What is Crime Victim Compensation?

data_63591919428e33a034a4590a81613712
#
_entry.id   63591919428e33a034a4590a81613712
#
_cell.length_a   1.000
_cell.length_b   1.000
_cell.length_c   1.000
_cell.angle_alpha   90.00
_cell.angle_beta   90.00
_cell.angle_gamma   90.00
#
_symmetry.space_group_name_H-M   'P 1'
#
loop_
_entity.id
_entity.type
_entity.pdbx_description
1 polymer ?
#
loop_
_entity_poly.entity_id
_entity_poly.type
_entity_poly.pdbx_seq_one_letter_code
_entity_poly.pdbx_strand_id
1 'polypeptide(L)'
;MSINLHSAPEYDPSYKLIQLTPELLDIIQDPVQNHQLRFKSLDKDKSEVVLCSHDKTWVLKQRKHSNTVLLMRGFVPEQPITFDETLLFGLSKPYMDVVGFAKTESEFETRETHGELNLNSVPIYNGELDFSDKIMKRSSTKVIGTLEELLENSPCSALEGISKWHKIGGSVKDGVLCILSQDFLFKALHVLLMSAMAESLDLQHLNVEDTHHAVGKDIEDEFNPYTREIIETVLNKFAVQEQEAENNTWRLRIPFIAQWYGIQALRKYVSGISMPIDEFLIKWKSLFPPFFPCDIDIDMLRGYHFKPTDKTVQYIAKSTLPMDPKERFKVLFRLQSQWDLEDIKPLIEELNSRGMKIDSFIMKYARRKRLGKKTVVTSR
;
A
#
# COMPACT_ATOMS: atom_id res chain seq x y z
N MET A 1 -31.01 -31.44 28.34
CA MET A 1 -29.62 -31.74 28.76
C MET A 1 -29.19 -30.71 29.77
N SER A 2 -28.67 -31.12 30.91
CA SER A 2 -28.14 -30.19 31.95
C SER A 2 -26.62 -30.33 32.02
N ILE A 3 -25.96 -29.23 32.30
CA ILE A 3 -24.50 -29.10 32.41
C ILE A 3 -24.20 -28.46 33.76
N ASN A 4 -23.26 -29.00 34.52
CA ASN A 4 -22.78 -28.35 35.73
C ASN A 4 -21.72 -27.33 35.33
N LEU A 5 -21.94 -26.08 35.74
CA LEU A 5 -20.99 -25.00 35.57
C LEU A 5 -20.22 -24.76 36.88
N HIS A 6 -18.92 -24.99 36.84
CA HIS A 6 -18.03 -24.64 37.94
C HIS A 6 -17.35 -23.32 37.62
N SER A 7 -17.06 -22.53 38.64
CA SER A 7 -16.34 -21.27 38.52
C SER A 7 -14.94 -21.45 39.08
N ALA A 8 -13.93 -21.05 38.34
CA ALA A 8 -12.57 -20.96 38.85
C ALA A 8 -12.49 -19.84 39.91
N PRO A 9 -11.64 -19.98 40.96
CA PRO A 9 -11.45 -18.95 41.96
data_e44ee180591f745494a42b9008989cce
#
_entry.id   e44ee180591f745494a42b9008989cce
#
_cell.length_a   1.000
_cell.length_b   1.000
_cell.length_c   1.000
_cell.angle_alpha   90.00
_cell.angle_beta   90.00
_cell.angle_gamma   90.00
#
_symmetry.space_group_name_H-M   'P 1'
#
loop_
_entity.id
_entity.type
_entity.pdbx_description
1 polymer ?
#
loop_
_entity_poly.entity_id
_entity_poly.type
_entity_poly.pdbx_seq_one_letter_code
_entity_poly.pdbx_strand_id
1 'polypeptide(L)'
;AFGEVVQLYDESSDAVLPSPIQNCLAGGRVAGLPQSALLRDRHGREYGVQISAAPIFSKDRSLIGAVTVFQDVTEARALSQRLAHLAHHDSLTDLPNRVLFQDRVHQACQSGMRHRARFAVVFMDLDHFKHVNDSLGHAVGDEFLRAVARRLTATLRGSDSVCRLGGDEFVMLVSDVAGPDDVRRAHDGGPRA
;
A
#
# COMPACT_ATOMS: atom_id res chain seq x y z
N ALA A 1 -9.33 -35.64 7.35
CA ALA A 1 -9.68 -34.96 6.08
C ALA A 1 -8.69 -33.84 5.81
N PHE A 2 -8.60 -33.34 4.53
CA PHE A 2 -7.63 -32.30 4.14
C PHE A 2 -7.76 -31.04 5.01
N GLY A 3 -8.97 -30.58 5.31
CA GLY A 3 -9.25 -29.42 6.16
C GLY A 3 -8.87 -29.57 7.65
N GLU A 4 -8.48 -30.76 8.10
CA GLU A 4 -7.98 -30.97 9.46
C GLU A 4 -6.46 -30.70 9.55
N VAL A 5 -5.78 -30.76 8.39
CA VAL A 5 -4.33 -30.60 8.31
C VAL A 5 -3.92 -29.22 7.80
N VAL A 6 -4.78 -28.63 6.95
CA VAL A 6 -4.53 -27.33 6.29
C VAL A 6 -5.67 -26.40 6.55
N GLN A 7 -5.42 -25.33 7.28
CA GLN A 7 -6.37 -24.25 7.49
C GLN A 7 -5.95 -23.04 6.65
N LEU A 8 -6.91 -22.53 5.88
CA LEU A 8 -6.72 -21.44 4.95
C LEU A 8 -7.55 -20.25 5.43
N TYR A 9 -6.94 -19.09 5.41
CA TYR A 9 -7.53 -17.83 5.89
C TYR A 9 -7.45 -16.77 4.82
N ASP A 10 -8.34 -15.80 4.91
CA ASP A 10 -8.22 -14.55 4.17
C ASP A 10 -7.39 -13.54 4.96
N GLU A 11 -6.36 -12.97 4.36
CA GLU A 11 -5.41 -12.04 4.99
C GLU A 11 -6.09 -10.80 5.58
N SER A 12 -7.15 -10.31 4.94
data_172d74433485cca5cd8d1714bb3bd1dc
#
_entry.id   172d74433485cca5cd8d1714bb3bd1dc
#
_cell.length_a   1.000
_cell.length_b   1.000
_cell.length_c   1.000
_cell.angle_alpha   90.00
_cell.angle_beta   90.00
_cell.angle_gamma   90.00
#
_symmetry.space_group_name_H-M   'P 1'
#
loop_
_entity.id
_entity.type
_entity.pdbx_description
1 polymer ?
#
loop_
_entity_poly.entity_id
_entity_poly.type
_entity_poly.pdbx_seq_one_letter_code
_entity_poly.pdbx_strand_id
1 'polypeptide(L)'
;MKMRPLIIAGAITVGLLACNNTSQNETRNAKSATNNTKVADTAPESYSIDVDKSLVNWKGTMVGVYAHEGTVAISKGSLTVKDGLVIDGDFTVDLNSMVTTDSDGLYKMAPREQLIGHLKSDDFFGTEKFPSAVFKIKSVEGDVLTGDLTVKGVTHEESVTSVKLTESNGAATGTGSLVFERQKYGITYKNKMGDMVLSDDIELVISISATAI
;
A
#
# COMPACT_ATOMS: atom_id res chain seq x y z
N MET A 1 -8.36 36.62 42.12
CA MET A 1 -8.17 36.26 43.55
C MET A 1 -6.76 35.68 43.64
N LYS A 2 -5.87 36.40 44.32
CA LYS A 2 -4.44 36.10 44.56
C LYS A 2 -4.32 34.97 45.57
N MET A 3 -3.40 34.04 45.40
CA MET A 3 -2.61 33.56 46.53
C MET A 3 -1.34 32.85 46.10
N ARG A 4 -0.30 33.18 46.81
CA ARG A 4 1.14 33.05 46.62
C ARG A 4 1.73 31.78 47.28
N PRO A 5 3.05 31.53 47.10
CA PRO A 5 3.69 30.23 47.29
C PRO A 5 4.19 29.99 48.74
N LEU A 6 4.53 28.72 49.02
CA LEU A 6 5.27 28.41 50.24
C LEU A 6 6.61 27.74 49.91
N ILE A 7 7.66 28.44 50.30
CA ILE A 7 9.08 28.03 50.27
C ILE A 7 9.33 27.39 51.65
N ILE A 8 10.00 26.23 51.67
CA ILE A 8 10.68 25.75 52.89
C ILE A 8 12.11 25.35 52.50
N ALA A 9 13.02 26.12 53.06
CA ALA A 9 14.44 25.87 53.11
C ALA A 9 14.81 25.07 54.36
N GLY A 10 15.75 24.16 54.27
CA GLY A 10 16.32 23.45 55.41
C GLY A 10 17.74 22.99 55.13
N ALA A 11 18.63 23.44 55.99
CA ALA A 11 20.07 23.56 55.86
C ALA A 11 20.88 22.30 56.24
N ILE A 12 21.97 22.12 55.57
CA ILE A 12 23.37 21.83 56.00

As is described in detail in NCVLI’s Victim Law Bulletin, November 2011, “Compensation is money paid from the government to a crime victim to reimburse the victim for certain losses incurred as a result of a crime. While victims do not have the right to automatically receive compensation, victims in every state have the right to apply for compensation. This is true because all states receive funds under the Victims of Crime Act that support some form of compensation or reparations program. Recovery of monies from state compensation programs is typically limited: only certain types of losses are compensated; states generally “cap” the amount of compensation available; and victims are required to reimburse the compensation fund from monies received from other sources, such as insurance, civil settlements, or restitution. In general, victims of crime do not have a right to or expectation of full recovery from their state’s compensation fund for the full amount of losses suffered as a result of the crime committed against them. Detailed information about compensation programs nationwide can be found on the National Association of Crime Victim Compensation Boards’ website, http://www.nacvcb.org.”